Figure 1 with 1 supplement see all
Replication attempt of Sharma et al., 2010.

Growth characteristics of PC9 cells treated with various doses of erlotinib. (A) PC9 cells were plated at equal density and treated with dimethyl sulfoxide(DMSO) or the indicated dose of erlotinib (2 or 20 µM) for 9 days (fresh erlotinib was added every 3 days). Representative microscopic images of conditions on day 9. (B) Percent of drug-tolerant persisters (DTPs) as a percentage of DMSO control cells. PC9 cells were plated at various densities (cells/cm2) and treated with DMSO or the indicated concentrations of erlotinib. (C) Survival curve of PC9 cells treated with various doses of erlotinib for 72 hr. Percent survival is relative to DMSO-treated cells. The dashed line corresponds to 50% cell killing (absolute IC50 = 0.15 µM). Data plotted from one independent biological repeat. (D) Representative Western blots of lysates from PC9 cells treated with increasing concentrations of erlotinib (0.01, 0.1, 1, and 10 µM) or DMSO (0.01%). Membranes were probed with phospho-EGFR (pEGFR)-specific antibodies. Glyceraldehyde 3-phosphate dehydrogenase (GAPDH) served as loading control. Relative expression of pEGFR (to DMSO) for each concentration (0.01, 0.1, 1, and 10 µM erlotinib) is: 1.1, 1.2, 0.8, and 0.2, respectively. Each experiment was performed independently twice. Additional details can be found at https://osf.io/xbign/.

Partial replication: tumor vascularization via endothelial differentiation of glioblastoma stem-like cells

Of the handful of ways tumors acquire blood supply, transdifferentiation of tumor cells into blood vessel cells is a growing area of investigation. It has been reported that glioblastoma cells transdifferentiate into tumor endothelial cells, supporting the idea that glioblastoma stem cells contribute to the endothelial angiogenic properties of these tumors (Ricci-Vitiani et al., 2010; Wang et al., 2010). However, it has also been reported that glioblastoma stem cells transdifferentiate into pericytes rather than endothelial cells (Cheng et al., 2013). As part of the Reproducibility Project: Cancer Biology, we published a Registered Report (Chroscinski et al., 2015) that described how we intended to replicate selected experiments from the paper ‘Tumour vascularization via endothelial differentiation of glioblastoma stem-like cells’ (Ricci-Vitiani et al., 2010).

We independently replicated an experiment to determine the expression of the endothelial marker Tie2 in patient-derived glioblastoma neurospheres compared to a glioblastoma cell line and an endothelial cell line. This is comparable to what was reported in Supplemental Figure 11C of Ricci-Vitiani et al., 2010 and described in Protocol 1 in the Registered Report (Chroscinski et al., 2015). The replication used the same patient-derived glioblastoma neurospheres as the original study. We found that Tie2 expression was low in the glioblastoma cells compared to higher expression in endothelial cells (Figure 2A), similar to the original study. A meta-analysis using a random-effects model was performed. The direction of the effects in the original study and this replication were in the same direction; however, the effect size point estimate of each study was not within the 95 % confidence interval (CI) of the other study, except for the comparison of the two glioblastoma cells (Figure 2B). The meta-analyses were not statistically significant. Importantly, the width of the CI for each study is a reflection of not only the confidence level (i.e., 95%), but also variability of the sample (e.g., SD) and sample size. To summarize, for this experiment we found results that were in the same direction as the original study and statistically significant where predicted.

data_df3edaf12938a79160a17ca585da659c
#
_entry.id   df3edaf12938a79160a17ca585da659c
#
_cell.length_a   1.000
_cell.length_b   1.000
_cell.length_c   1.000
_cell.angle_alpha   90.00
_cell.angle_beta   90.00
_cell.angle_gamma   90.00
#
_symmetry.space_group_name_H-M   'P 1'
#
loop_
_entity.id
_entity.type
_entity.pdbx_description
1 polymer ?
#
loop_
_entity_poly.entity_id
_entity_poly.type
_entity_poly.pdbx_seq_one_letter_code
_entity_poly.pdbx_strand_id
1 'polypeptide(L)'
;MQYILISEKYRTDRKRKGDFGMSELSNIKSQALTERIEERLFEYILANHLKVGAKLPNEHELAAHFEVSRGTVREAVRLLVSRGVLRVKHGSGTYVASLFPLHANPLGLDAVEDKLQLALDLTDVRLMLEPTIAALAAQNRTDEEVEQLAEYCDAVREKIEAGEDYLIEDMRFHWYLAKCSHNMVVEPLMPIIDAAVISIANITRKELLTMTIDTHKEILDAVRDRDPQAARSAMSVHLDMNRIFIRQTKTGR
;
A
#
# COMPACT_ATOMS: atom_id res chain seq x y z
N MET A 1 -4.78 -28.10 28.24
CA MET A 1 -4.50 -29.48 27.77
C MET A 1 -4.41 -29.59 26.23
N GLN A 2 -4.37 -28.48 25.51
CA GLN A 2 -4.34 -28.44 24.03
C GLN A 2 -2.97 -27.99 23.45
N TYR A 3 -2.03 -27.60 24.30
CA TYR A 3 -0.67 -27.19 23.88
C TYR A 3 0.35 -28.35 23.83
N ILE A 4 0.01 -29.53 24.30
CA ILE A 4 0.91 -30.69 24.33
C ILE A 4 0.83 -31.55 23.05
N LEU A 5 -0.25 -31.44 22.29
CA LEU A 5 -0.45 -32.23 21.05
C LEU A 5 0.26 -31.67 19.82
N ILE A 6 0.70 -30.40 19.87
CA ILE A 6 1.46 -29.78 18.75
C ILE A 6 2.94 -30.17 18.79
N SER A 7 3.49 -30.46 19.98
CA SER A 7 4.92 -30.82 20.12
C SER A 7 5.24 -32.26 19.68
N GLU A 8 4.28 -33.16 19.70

Replication attempt of Ricci-Vitiani et al., 2010.

(A) Tie2 expression in patient-derived glioblastoma neurospheres (GSC83), a glioblastoma cell line (U87MG), and an endothelial cell line (human dermal microvascular endothelial cells, HMVEC). Real-time quantitative reverse transcription PCR (qRT-PCR) was performed to detect Tie2 and 18S rRNA expression. Relative expression (Tie2/18S rRNA) is presented for each cell type. Means reported and error bars represent SD from two (GSC83) or three (U87MG and HMVEC) independent biological repeats. One-way analysis of variance (ANOVA) of all groups: F(2, 5) = 5.90, p = 0.0484. Planned contrasts between HMVEC and GSC83: t(5) = 2.78, p = 0.040; U87MG and HMVEC: t(5) = 3.06, p = 0.028; GSC83 and U87MG: t(5) = 0.017, p = 0.987. (B) Meta-analysis of each effect. Effect size and 95 % confidence intervals are presented for Ricci-Vitiani et al., 2010, this replication study (Reproducibility Project: Cancer Biology, RP:CB), and a random-effects meta-analysis of those two effects. Cohen’s d is a standardized difference between the two indicated measurements where a larger value indicates a difference in relative Tie2 expression between the two cell types. Random-effects meta-analysis: HMVEC and GSC83: p = 0.531; U87MG and HMVEC: p = 0.532; GSC83 and U87MG: p = 0.695. Sample sizes used in Ricci-Vitiani et al., 2010 and RP:CB are reported under the study name. Additional details can be found at https://osf.io/mpyvx/.